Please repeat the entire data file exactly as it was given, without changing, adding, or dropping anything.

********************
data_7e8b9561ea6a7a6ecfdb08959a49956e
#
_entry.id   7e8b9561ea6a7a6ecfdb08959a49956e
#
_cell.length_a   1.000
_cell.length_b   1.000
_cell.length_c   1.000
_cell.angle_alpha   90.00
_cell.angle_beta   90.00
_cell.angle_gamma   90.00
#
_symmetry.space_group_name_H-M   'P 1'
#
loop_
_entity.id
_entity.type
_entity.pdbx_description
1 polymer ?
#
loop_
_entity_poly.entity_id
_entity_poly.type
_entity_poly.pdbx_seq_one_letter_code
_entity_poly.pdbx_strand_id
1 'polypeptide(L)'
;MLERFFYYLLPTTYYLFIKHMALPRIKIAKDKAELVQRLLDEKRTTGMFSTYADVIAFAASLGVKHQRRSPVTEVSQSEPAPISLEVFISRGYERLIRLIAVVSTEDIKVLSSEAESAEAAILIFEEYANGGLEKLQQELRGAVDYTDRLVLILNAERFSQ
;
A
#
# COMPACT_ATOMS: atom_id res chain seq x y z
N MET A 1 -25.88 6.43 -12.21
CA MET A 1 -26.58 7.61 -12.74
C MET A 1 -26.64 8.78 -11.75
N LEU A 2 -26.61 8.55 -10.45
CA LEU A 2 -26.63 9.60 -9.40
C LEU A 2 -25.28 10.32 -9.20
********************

data_7e8b9561ea6a7a6ecfdb08959a49956e
#
_entry.id   7e8b9561ea6a7a6ecfdb08959a49956e
#
_cell.length_a   1.000
_cell.length_b   1.000
_cell.length_c   1.000
_cell.angle_alpha   90.00
_cell.angle_beta   90.00
_cell.angle_gamma   90.00
#
_symmetry.space_group_name_H-M   'P 1'
#
loop_
_entity.id
_entity.type
_entity.pdbx_description
1 polymer ?
#
loop_
_entity_poly.entity_id
_entity_poly.type
_entity_poly.pdbx_seq_one_letter_code
_entity_poly.pdbx_strand_id
1 'polypeptide(L)'
;MLERFFYYLLPTTYYLFIKHMALPRIKIAKDKAELVQRLLDEKRTTGMFSTYADVIAFAASLGVKHQRRSPVTEVSQSEPAPISLEVFISRGYERLIRLIAVVSTEDIKVLSSEAESAEAAILIFEEYANGGLEKLQQELRGAVDYTDRLVLILNAERFSQ
;
A
#
# COMPACT_ATOMS: atom_id res chain seq x y z
N MET A 1 -25.88 6.43 -12.21
CA MET A 1 -26.58 7.61 -12.74
C MET A 1 -26.64 8.78 -11.75
N LEU A 2 -26.61 8.55 -10.45
CA LEU A 2 -26.63 9.60 -9.40
C LEU A 2 -25.28 10.32 -9.20